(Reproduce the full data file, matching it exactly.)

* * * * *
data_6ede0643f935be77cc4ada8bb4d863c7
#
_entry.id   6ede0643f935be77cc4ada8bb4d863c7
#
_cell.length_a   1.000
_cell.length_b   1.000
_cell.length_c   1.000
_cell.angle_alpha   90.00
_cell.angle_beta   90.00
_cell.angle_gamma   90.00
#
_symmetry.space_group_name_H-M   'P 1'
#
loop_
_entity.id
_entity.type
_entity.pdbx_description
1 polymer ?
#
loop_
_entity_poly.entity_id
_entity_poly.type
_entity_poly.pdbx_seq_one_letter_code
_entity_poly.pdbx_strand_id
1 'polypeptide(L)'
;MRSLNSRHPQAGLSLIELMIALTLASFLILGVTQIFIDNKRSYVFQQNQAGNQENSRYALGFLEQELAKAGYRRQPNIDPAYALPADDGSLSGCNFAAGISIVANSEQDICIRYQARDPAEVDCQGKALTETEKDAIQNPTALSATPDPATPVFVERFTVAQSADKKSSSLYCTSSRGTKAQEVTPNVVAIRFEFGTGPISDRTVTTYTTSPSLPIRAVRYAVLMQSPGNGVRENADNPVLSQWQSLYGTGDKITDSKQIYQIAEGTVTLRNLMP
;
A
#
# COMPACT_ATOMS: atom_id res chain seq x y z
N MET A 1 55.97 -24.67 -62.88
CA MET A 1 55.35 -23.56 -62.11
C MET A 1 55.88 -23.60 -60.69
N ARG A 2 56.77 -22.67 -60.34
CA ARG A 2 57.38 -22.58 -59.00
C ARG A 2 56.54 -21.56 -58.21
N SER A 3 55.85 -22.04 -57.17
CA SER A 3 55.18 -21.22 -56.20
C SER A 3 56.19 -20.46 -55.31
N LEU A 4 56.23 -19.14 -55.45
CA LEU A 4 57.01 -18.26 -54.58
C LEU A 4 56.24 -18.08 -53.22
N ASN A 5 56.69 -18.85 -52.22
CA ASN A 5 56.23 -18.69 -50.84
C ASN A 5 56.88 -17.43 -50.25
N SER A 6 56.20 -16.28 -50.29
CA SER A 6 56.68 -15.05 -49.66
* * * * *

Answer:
data_6ede0643f935be77cc4ada8bb4d863c7
#
_entry.id   6ede0643f935be77cc4ada8bb4d863c7
#
_cell.length_a   1.000
_cell.length_b   1.000
_cell.length_c   1.000
_cell.angle_alpha   90.00
_cell.angle_beta   90.00
_cell.angle_gamma   90.00
#
_symmetry.space_group_name_H-M   'P 1'
#
loop_
_entity.id
_entity.type
_entity.pdbx_description
1 polymer ?
#
loop_
_entity_poly.entity_id
_entity_poly.type
_entity_poly.pdbx_seq_one_letter_code
_entity_poly.pdbx_strand_id
1 'polypeptide(L)'
;MRSLNSRHPQAGLSLIELMIALTLASFLILGVTQIFIDNKRSYVFQQNQAGNQENSRYALGFLEQELAKAGYRRQPNIDPAYALPADDGSLSGCNFAAGISIVANSEQDICIRYQARDPAEVDCQGKALTETEKDAIQNPTALSATPDPATPVFVERFTVAQSADKKSSSLYCTSSRGTKAQEVTPNVVAIRFEFGTGPISDRTVTTYTTSPSLPIRAVRYAVLMQSPGNGVRENADNPVLSQWQSLYGTGDKITDSKQIYQIAEGTVTLRNLMP
;
A
#
# COMPACT_ATOMS: atom_id res chain seq x y z
N MET A 1 55.97 -24.67 -62.88
CA MET A 1 55.35 -23.56 -62.11
C MET A 1 55.88 -23.60 -60.69
N ARG A 2 56.77 -22.67 -60.34
CA ARG A 2 57.38 -22.58 -59.00
C ARG A 2 56.54 -21.56 -58.21
N SER A 3 55.85 -22.04 -57.17
CA SER A 3 55.18 -21.22 -56.20
C SER A 3 56.19 -20.46 -55.31
N LEU A 4 56.23 -19.14 -55.45
CA LEU A 4 57.01 -18.26 -54.58
C LEU A 4 56.24 -18.08 -53.22
N ASN A 5 56.69 -18.85 -52.22
CA ASN A 5 56.23 -18.69 -50.84
C ASN A 5 56.88 -17.43 -50.25
N SER A 6 56.20 -16.28 -50.29
CA SER A 6 56.68 -15.05 -49.66